Despite the scrapes and danger portrayed, in previous volumes Jean Van Hamme has concentrated on the glamorous aspects of high finance, the luxuries and lifestyle available to Largo Winch as head of a global corporation. Here, though, as the title suggests, the focus is on the consequences of decisions taken in pursuit of increased profit.

There’s a shocking opening sequence in which Winch is provided with a message on live television shortly after being informed one of his companies is due to make 2500 people redundant in an American community that will be devastated by the loss of income. Despite no personal knowledge of this, Winch is tarred as the face of uncaring corporate culture.

Reversing the tone of the series to date is a bold opening gambit on Van Hamme’s part. When Winch visits Montana he discovers he’s greatly resented and that there’s something more than a little fishy about the closure of the local manufacturing plant.

While always producing a solid, well-plotted adventure story, Largo Winch has faltered with a dated attitude to women, portrayed almost exclusively as set dressing or victims. There appears to be a satirical response on Van Hamme’s part to such comments, with the introduction of Silky Song, who doubles as bodyguard and pilot. “Good grief! Who the hell are you? Bruce Lee’s daughter?” spouts Winch after an exceptional demonstration of her capabilities. She’s very much an exercise in box ticking, being both of Chinese descent and a lesbian, while the other prominently featured woman is blind.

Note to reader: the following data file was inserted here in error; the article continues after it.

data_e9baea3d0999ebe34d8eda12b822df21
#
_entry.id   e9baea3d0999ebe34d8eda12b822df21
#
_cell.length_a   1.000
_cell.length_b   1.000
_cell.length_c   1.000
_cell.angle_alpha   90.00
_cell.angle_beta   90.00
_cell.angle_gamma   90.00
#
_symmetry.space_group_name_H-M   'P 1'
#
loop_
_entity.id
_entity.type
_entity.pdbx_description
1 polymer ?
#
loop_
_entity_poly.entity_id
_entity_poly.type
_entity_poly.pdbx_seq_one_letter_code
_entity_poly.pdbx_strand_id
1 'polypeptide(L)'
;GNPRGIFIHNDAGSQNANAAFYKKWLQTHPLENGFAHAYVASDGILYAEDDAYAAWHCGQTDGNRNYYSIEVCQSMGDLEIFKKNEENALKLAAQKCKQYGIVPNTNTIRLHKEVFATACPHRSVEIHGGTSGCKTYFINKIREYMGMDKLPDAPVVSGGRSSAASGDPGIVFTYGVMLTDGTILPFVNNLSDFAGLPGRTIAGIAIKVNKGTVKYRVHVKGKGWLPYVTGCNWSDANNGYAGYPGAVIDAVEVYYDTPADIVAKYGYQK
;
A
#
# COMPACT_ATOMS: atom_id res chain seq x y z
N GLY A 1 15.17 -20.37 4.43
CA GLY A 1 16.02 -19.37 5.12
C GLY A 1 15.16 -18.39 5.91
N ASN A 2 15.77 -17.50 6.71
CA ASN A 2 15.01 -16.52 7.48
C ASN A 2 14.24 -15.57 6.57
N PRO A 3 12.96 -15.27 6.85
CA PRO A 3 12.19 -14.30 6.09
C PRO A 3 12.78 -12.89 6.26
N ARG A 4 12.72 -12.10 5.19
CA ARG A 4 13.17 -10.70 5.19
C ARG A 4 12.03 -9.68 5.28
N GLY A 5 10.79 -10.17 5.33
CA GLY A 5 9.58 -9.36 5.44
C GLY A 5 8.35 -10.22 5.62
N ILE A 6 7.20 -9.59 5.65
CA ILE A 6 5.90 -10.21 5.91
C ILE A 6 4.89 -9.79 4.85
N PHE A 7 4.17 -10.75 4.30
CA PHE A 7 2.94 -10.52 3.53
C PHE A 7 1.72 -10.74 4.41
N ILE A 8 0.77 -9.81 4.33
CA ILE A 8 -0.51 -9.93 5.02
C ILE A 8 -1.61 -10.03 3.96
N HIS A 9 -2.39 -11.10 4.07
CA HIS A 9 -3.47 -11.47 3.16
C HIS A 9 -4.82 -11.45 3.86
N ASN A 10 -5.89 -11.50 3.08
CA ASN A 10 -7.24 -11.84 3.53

Van Hamme continues the background story of Freddy Kaplan, Winch’s regular pilot, amid a plot featuring the usual deceit, excellently illustrated by Philippe Francq.

As with all Largo Winch material after the fourth volume, stories are split over two books, so this ends with Winch in deep trouble as an escaped fugitive. The story concludes in The Law of the Dollar.